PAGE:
With all the buzz about new startups featuring fast 3D printing systems, it’s easy to forget that EnvisionTEC has a similar system as well.
The buzz, perfected by Carbon, is about something called “continuous 3D printing”, where instead of the usual “print a layer, move up, print another layer” process, there is a “continuous” printing process where there layers matter far less. In such systems the Z-axis, which normally jumps one layer at a time, instead moves continuously at a slow pace.
Resin 3D printers originally had a severe constraint: errant adhesion of freshly fused layers to the bottom of the resin tank required a slow movement to “peel” the material from the bottom of the tank and present the fresh layer for addition of a new one.
This peel movement dramatically slows the printing process as it is required on each and every layer. If you have hundreds of layers on a finely-resolved object, that can add up to significant print time.
Carbon got around the problem by inventing a special tank that uses oxygen to prevent adhesion. Other companies have developed unique chemistries or special tank surfaces to achieve much the same thing.
But EnvisionTEC also has such a system, which they call “Continuous Digital Light Manufacturing”, or cDLM. It’s available on two of their machines presently.
The latest addition to their cDLM family is the Perfactory Vida cDLM, which they explain as follows:
The Vida cDLM uses EnvisionTEC’s patented Continuous Digital Light Manufacturing (cDLM) technology, allowing dental professionals to produce partial dentures and waxups in a fraction of the time as previous methods. The surface quality of the printed models allows for production with no signs of stairstepping, unlike the visibility when using competing technologies.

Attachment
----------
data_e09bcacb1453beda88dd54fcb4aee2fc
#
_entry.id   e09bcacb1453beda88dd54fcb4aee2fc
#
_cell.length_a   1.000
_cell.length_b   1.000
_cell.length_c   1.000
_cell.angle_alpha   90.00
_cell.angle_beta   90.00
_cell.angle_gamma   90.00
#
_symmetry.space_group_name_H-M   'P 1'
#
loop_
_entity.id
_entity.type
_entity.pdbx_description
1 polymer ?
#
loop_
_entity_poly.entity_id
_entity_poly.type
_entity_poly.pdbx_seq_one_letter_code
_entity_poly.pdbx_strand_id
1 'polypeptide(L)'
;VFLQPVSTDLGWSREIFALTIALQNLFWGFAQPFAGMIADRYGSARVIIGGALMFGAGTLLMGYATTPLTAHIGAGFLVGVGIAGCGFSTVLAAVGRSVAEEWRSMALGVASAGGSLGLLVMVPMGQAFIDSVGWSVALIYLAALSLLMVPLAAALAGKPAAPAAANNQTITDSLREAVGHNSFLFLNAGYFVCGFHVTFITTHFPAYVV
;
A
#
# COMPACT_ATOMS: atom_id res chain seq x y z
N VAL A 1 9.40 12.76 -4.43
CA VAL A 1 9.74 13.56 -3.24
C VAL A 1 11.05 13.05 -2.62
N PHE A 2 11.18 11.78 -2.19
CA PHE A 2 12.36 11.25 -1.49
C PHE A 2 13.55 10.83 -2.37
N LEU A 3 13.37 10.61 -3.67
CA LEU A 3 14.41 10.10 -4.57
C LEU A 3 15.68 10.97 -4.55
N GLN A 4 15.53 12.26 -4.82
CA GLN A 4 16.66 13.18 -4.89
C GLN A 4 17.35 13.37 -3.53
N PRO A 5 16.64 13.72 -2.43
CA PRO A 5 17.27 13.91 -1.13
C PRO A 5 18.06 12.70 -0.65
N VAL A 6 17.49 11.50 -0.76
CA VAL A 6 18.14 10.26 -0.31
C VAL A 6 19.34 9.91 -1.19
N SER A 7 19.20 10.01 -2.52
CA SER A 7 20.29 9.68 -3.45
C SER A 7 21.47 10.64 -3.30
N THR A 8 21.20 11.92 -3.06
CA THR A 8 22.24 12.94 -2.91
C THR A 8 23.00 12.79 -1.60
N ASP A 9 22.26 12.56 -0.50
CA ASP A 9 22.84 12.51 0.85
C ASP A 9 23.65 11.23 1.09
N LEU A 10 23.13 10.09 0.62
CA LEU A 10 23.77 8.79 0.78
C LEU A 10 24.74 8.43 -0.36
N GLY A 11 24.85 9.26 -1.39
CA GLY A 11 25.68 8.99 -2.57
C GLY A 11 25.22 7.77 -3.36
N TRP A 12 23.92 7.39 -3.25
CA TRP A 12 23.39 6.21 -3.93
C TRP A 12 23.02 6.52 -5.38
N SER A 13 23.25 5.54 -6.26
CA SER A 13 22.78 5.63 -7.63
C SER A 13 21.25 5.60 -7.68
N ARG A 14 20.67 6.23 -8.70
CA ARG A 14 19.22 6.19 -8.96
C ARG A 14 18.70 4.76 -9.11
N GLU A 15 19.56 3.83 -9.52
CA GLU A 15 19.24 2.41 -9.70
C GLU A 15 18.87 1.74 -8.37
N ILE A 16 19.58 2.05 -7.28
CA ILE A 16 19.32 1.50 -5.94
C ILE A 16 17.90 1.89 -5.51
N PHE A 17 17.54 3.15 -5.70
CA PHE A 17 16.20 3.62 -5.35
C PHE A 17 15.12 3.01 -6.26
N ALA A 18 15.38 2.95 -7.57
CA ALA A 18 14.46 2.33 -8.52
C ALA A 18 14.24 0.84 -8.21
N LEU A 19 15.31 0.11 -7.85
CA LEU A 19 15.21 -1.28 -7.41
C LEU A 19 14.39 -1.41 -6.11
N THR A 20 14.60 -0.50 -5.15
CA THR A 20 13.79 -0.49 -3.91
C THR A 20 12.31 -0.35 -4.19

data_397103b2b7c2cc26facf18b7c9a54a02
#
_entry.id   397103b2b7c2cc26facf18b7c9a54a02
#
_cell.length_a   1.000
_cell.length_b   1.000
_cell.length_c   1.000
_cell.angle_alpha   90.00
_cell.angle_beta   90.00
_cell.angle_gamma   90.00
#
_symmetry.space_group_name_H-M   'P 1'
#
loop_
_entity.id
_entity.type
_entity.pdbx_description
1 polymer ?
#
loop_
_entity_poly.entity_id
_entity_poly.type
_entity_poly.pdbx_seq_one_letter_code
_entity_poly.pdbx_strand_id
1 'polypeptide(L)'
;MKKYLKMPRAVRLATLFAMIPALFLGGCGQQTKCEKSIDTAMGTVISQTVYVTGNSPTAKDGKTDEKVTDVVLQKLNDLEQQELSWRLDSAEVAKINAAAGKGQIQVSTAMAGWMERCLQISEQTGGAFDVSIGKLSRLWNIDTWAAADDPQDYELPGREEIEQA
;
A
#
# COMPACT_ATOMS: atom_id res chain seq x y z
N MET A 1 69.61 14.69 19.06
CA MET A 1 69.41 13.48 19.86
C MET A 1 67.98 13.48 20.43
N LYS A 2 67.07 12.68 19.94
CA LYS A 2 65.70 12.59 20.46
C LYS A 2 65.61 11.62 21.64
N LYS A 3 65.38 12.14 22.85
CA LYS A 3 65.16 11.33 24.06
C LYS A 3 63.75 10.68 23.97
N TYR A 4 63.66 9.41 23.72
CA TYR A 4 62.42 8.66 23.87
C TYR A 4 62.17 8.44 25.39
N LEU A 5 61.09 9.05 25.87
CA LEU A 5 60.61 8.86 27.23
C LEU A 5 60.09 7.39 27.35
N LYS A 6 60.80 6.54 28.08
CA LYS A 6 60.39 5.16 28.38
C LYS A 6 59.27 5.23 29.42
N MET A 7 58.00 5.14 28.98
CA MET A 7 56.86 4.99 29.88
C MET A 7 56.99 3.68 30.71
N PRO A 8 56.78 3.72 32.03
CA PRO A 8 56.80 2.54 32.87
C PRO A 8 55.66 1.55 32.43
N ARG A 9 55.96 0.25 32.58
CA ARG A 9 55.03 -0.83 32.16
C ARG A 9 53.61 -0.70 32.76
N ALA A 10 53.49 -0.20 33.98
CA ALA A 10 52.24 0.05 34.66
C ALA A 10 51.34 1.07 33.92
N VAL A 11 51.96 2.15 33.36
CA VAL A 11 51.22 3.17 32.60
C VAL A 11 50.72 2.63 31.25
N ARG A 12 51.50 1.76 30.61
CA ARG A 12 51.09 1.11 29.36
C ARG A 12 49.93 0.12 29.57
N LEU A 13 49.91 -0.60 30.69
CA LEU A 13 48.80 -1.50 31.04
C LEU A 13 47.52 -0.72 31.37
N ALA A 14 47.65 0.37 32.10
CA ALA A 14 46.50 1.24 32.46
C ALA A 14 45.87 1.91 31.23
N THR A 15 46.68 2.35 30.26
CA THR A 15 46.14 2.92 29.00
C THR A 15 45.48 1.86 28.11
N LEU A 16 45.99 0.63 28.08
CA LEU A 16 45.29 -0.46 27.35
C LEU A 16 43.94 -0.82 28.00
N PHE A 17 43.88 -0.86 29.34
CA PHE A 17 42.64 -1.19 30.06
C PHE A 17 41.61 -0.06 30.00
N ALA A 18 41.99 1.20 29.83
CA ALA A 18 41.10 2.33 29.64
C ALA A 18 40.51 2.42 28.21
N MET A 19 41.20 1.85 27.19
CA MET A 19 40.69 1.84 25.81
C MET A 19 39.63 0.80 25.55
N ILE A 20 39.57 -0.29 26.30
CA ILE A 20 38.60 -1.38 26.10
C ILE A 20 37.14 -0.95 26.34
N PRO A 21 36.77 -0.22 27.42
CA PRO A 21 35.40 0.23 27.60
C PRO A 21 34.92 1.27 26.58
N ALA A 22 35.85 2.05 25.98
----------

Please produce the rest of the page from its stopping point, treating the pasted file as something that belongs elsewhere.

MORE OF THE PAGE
And that is one of the key advantages of continuous 3D printing: no layers!
The Vida cDLM is designed for dental production, and thus has a relatively small build volume of 96 x 54 x 100mm, but it can print pixels as small as 0.05mm – that’s on the X-Y axes. On the Z-axis, it’s continuous, remember? Actually they say that the Z resolution is effectively in the range of 0.025-0.150mm.
It’s good to see EnvisionTEC gaining such a feature, as there is huge competition in the high-resolution resin 3D printer space. I am now beginning to believe that you might almost say there are two categories of resin 3D printers these days: “normal” and “continuous”.
The Vida cDLM will be shown to the public at LMTmag’s LMT LAB day that takes place in Chicago this week. This is another example of a 3D printer company reaching our beyond the 3D printing space to interact directly with those who might apply their technology to a particular commercial domain.